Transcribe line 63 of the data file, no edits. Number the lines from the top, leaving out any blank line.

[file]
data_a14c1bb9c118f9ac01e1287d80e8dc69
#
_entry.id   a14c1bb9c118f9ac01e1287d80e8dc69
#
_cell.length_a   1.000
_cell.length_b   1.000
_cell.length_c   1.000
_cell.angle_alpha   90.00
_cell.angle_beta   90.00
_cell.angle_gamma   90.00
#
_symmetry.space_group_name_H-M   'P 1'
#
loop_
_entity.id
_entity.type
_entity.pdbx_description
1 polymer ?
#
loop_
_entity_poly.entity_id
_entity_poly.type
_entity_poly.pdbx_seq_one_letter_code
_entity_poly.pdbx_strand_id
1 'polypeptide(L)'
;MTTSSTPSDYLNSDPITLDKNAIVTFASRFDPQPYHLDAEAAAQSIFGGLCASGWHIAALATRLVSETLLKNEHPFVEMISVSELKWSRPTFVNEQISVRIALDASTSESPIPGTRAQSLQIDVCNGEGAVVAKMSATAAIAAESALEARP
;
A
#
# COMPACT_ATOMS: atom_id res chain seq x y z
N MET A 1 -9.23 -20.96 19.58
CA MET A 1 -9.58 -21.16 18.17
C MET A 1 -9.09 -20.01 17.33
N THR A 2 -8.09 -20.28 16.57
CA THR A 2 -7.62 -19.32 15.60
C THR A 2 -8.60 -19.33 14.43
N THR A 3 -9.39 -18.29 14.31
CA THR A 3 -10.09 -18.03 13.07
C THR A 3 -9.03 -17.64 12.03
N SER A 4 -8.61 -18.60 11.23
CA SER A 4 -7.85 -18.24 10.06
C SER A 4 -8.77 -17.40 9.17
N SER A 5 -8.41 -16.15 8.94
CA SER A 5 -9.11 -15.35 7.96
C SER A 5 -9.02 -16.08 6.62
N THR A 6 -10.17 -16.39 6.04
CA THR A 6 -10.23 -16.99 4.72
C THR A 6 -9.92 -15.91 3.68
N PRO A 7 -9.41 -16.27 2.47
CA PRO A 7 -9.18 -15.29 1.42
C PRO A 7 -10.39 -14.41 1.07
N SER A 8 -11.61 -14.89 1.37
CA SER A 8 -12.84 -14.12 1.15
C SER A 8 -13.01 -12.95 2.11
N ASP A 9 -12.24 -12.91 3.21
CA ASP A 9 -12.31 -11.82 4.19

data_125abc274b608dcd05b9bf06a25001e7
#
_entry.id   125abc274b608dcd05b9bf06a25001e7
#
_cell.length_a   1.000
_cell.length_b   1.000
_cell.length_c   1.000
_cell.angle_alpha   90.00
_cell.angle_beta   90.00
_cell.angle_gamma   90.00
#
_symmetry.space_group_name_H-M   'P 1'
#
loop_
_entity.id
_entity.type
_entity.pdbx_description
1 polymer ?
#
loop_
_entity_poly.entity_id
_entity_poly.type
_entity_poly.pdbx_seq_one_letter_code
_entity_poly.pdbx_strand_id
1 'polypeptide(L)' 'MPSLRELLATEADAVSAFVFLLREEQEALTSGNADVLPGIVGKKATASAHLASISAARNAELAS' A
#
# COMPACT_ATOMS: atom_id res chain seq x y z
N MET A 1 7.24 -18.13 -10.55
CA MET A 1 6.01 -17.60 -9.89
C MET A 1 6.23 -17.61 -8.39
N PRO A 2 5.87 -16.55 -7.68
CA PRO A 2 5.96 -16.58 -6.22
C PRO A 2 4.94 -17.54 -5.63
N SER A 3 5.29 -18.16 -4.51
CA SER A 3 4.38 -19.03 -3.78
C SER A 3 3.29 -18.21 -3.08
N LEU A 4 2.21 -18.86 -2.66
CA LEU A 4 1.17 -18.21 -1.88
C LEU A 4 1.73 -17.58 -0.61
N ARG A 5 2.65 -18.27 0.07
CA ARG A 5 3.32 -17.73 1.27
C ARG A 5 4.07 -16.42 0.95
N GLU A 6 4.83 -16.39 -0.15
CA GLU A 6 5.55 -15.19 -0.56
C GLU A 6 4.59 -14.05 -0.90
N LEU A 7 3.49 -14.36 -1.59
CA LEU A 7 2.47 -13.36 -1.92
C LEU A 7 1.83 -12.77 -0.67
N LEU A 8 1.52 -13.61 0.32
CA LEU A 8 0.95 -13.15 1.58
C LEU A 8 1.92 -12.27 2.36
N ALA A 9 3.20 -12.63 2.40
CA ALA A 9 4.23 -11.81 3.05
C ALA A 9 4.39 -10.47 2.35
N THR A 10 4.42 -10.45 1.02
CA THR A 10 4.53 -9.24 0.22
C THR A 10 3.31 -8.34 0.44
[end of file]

_cell.length_c   1.000